Today in History

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Events of this day in the South African history/Twitter

2011     Libyan leader, Muammar Gaddafi is killed

The Libyan leader, Muammar Gaddafi was found in a drain in his home town of Sirte and killed following the eight month long uprising in Lybia. According to reports Gaddafi died from wounds to his head and legs. It was unclear whether this happened when a NATO air strike hit a convoy fleeing Sirte, a fire fight on the ground, or while hiding in a drain. His death came after end of September deadline set by United Nations for NATO troops to leave Libya. The Libyan Rebellion began on 15 February 2011 and gained momentum each passing day. In March the rebels gained an upper hand as NATO declared Libya a no fly zone.

African leaders came with what they called African road map for peace, a plan first proposed during Jacob Zuma’s earlier trip to Lybia. The African road map called for an immediate cease-fire, including a halt to NATO bombing, international supervision of the truce, and negotiations between Tripoli and the rebels on a political settlement. His death marked an end to his dream of the United States of Africa and his 24 year reign in Libya.

Muammar Gaddafi/sahistory.org
Muammar Gaddafi/sahistory.org

1999     Former diplomat and Director of Foreign Affairs Jackie Selebi is set to lead SAPS

The South African government announced that former diplomat and Director of Foreign Affairs, Jacob Sello Selebi, would take over from the outgoing South African Police Services (SAPS) national commissioner, George Fivaz, with effect from 1 January 2000. Selebi was appointed by President Thabo Mbeki.

Jackie Selebi/sahistory.org
Jackie Selebi/sahistory.org

1994   President Mandela warns disgruntled former Umkhonto we Sizwe combatants

The newly elected President of the Republic of South Africa, Nelson Mandela warned disgruntled former uMkhonto weSizwe (MK) combatants, who took leave without permission while being integrated into the new South African army. Mandela told the former MK members that they have to adhere to military discipline or face the consequences of their actions.

Nelson Mandela/sahistory.org
Nelson Mandela/sahistory.org

1988   South African model, Candice Swanepoel is born in Mooi River, KwaZulu-Natal

Candice Swanepoel was born in Mooi River, KwaZulu-Natal on 20 October 1988.  She grew up on a farm and had aspirations of becoming a ballerina. Swanepoel did not think of herself as beautiful, even though she was thin and tall. She never dreamed of becoming a model. At the age of fifteen she was scouted in a mall in Durban. Swanepoel’s career skyrocketed very fast after she was discovered. She became the first South African Victoria’s Secret model. She is among the top earning models in the world, taking the number nine spot on Forbes’ list of 2013.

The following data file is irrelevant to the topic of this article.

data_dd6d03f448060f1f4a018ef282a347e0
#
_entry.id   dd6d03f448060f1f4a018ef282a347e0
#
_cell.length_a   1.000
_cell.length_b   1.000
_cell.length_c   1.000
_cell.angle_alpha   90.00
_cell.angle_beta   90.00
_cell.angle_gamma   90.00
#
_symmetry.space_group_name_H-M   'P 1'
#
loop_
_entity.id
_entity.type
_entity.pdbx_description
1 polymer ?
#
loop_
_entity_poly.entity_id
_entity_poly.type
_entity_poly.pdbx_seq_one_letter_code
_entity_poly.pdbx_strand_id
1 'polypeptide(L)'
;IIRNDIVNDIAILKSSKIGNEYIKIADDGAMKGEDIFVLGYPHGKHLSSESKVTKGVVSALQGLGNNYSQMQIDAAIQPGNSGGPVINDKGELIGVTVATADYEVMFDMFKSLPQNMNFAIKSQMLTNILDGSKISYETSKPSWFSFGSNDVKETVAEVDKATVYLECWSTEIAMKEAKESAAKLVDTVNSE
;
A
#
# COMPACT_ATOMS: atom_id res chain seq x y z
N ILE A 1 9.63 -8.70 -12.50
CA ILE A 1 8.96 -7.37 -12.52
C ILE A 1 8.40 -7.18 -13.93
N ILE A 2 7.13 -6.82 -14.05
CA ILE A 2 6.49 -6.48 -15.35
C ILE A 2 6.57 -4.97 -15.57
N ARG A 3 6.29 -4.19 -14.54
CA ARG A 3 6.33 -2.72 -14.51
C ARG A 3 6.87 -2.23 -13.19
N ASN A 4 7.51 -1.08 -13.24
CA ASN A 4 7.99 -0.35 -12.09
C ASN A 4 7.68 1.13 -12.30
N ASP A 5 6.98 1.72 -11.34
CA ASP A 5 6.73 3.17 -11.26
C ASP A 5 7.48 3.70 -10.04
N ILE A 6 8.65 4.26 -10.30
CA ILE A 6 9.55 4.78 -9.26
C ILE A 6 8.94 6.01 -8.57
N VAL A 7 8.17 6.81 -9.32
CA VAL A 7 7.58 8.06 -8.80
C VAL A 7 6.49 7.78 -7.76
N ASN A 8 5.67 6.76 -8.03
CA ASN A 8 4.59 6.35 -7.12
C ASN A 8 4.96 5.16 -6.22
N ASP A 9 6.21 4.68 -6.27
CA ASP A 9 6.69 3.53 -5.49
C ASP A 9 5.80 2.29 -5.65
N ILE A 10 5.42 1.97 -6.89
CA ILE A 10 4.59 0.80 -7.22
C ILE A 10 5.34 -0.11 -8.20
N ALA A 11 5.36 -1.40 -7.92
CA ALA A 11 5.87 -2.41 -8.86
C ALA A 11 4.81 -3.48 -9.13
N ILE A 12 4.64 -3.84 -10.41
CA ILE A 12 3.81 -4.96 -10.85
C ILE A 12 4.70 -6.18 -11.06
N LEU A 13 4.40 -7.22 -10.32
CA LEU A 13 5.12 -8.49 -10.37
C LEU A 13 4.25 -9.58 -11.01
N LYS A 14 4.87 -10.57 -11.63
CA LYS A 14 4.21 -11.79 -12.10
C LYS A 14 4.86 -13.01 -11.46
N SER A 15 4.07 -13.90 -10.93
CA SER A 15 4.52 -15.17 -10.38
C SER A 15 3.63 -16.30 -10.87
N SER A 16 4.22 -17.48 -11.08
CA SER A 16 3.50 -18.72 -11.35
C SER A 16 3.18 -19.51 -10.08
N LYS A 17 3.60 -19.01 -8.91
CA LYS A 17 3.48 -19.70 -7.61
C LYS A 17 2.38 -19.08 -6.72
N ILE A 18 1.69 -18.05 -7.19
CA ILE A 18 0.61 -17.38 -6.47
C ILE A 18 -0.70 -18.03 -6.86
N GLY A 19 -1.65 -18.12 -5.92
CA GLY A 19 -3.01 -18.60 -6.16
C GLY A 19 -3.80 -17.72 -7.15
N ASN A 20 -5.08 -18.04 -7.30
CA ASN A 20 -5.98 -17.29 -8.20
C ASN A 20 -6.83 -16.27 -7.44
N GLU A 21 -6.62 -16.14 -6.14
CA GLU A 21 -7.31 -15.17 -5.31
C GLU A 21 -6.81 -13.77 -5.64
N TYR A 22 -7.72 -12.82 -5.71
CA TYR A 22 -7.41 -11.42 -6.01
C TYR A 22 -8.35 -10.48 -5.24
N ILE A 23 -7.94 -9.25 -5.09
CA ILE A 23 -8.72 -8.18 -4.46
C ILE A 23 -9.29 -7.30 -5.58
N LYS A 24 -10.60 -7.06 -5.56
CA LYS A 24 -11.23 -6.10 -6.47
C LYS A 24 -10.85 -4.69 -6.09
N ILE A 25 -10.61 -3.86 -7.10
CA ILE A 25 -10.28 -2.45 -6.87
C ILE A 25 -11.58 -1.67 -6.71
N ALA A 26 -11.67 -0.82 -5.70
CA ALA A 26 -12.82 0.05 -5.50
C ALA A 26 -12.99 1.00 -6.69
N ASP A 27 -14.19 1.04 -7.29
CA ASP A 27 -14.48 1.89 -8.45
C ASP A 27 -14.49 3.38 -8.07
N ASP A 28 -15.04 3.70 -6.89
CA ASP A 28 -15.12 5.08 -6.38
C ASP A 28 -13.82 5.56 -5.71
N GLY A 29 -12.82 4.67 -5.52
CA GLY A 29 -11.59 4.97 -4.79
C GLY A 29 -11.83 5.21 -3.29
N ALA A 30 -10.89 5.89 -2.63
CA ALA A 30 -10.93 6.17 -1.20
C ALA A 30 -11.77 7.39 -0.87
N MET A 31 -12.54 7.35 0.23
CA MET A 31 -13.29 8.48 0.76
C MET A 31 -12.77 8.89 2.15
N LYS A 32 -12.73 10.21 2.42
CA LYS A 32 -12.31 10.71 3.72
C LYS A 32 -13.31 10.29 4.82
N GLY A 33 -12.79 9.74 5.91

Candice Swanepoel/sahistory.org/hollywoodneuz.com
Candice Swanepoel/sahistory.org/hollywoodneuz.com

1946   Political activist, Dr Yusuf Dadoo is re-elected President of Transvaal Indian Congress

A son of a wealthy businessman, Yusuf Dadoo was all too familiar with the repressive political and social conditions that the Indian community lived under during segregation and apartheid. Educated in London, and later Edinburgh, Dadoo returned to South Africa in 1936, well-versed in Marxist literature and determined to mobilize a national liberation movement.

Dr Yusuf Dadoo/sahistory.com
Dr Yusuf Dadoo/sahistory.com

1915    The Second General Election is held in the Union of SA

The second general election was held in the Union of South Africa with the National Party (NP) participating for the first time. The main point at issue was whether South Africa should continue to support Britain’s war effort and the results was a clear indication of the growth of Afrikaner nationalism. The party managed to make their political existence felt when it emerged as the third largest party, with twenty-seven seats in the Union Parliament. It secured seven in the Cape Province, sixteen in the Orange Free State and four in the Transvaal. The results for the other political parties counted as follows: South African Party fifty-four seats; the Unionists thirty-nine; four for the Labour Party, while independent candidates won six. General Louis Botha again became prime minister, but many of his followers voted for the new party under General J.B.M Hertzog.

1910 South Africa/sahistory.org
1910 South Africa/sahistory.org

Source: sahistory.org

Compiled By: REFILWE GAESWE